Blog 17 / Our High Calling
February 11, 2021
Lord, Break Me!
The sacrifices of God are a broken spirit; a broken and contrite heart, O God, you will not despise (Ps 51:17).
I have often thought that if I had only one prayer to pray it would simply be “Lord, break me.” Here’s why…
A friend once told me that he was praying that God would bless my life with more of His presence. I welcomed his prayer. Who wouldn’t? Most of us desire more of God in our lives. The truth is every one of us has as much of God as we want. But many of us lack a desire strong enough to do what it takes to make room for more of Him.
Here’s the deal: for us to have more of God means there needs to be less of you and me. John the Baptist couldn’t have made it clearer. “He must increase, I must decrease.” Sounds simple enough but we cannot do this on our own. A battle is being waged for control of our lives. “For the flesh desires what is contrary to the Spirit, and the Spirit what is contrary to the flesh. They are in conflict with each other.” (Gal 5:17 NIV) In this battle there must be only one outcome – our unconditional surrender to God.
But the flesh does not easily surrender to God and give up its control, nor does it want to. We need the Holy Spirit to break our attachment to the world. Only He can empower us to relinquish control of our life, bring death to self, and enable us to live a Spirit-controlled life. In bringing many sons to glory, God wants Jesus to be seen in His people. He is glorified when His Son looks good in us.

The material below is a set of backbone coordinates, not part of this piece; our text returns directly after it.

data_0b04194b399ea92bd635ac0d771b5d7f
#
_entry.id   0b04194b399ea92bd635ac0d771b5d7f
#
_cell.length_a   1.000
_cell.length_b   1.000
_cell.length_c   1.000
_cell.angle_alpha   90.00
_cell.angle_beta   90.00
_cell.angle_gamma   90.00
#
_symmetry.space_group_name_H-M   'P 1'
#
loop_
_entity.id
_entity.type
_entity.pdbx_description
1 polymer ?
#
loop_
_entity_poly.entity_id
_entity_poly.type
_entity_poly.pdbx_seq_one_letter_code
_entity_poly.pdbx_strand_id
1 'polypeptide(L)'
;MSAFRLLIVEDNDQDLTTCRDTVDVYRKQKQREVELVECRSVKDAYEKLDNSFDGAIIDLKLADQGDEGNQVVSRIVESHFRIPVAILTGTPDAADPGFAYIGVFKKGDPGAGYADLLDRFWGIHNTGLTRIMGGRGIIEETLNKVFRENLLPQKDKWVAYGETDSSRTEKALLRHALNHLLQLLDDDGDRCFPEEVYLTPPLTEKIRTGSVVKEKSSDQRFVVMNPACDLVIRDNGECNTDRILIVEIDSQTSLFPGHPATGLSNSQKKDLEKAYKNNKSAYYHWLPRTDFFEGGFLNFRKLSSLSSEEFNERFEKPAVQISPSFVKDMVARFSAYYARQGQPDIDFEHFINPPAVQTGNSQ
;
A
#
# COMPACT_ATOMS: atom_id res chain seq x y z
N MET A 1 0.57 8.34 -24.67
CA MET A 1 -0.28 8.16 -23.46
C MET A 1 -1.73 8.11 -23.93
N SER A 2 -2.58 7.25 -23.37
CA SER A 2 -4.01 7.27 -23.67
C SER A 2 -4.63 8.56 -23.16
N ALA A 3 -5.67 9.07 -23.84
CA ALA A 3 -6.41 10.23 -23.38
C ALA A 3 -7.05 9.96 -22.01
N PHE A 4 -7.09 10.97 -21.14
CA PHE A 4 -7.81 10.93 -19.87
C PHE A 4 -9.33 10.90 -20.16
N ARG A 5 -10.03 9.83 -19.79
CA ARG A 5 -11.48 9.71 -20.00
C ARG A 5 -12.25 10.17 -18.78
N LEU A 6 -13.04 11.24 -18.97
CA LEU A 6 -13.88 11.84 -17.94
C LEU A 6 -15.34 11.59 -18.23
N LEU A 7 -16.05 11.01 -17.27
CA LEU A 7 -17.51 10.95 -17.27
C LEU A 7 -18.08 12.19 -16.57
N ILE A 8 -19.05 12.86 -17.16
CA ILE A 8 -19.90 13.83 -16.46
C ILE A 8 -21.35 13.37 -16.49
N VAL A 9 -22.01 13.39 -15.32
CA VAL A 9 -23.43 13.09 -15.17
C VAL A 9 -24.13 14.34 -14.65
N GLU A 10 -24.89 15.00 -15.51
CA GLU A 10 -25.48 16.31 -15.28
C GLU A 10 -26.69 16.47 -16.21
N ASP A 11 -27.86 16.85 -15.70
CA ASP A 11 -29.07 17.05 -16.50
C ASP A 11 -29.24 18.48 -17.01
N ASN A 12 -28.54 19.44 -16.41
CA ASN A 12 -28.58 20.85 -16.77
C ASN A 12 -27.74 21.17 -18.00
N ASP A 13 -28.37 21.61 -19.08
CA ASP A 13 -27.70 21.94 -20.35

This is why “Lord, break me!” is such a vital prayer.
God wants us to be broken vessels. He wills nothing less for us than the full restoration of the image of His Son in us. Thus He needs to break us of everything that obscures His image—our defensiveness, our standing on our rights, our envyings, impatience and lusts, our anger that flares up when our will is crossed; our longing to be noticed and our love of human praise. The list in endless. And it is not just the things that are obviously bad that we need to die to. Even good things may need to be pared away as they can be the enemy of God’s best for us.
Making it personal, my self-life is ugly, loathsome and rotten to the core, and God will not gloss over it. I must go the way of the Cross and allow Him to bring my self-life to the death. There is no other way. And if there is no way for the life of Christ to be seen in me other than by being broken and dying to self, then I need to sneak in another prayer, a critical one: “Lord, make me willing to pray, ‘Lord, break me!’”
GRN Global Prayer Coordinator